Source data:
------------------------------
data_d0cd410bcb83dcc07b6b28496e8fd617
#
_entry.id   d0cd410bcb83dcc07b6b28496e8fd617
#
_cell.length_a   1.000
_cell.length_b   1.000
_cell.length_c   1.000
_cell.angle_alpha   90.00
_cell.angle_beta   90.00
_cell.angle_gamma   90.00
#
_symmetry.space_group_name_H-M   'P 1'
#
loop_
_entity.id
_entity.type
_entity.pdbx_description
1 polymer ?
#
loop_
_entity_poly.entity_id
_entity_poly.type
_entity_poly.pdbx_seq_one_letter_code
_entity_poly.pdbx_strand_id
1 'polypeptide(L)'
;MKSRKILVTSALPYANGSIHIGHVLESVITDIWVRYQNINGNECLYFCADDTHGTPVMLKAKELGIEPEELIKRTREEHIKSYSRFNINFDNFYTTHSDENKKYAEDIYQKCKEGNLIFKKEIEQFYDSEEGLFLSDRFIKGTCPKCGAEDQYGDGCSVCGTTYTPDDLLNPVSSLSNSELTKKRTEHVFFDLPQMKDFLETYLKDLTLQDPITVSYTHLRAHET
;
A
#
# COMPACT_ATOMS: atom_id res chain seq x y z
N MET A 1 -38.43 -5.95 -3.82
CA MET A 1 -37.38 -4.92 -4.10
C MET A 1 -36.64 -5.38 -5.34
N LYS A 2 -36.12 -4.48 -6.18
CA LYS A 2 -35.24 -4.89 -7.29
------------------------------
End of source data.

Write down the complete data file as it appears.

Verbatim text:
data_d0cd410bcb83dcc07b6b28496e8fd617
#
_entry.id   d0cd410bcb83dcc07b6b28496e8fd617
#
_cell.length_a   1.000
_cell.length_b   1.000
_cell.length_c   1.000
_cell.angle_alpha   90.00
_cell.angle_beta   90.00
_cell.angle_gamma   90.00
#
_symmetry.space_group_name_H-M   'P 1'
#
loop_
_entity.id
_entity.type
_entity.pdbx_description
1 polymer ?
#
loop_
_entity_poly.entity_id
_entity_poly.type
_entity_poly.pdbx_seq_one_letter_code
_entity_poly.pdbx_strand_id
1 'polypeptide(L)'
;MKSRKILVTSALPYANGSIHIGHVLESVITDIWVRYQNINGNECLYFCADDTHGTPVMLKAKELGIEPEELIKRTREEHIKSYSRFNINFDNFYTTHSDENKKYAEDIYQKCKEGNLIFKKEIEQFYDSEEGLFLSDRFIKGTCPKCGAEDQYGDGCSVCGTTYTPDDLLNPVSSLSNSELTKKRTEHVFFDLPQMKDFLETYLKDLTLQDPITVSYTHLRAHET
;
A
#
# COMPACT_ATOMS: atom_id res chain seq x y z
N MET A 1 -38.43 -5.95 -3.82
CA MET A 1 -37.38 -4.92 -4.10
C MET A 1 -36.64 -5.38 -5.34
N LYS A 2 -36.12 -4.48 -6.18
CA LYS A 2 -35.24 -4.89 -7.29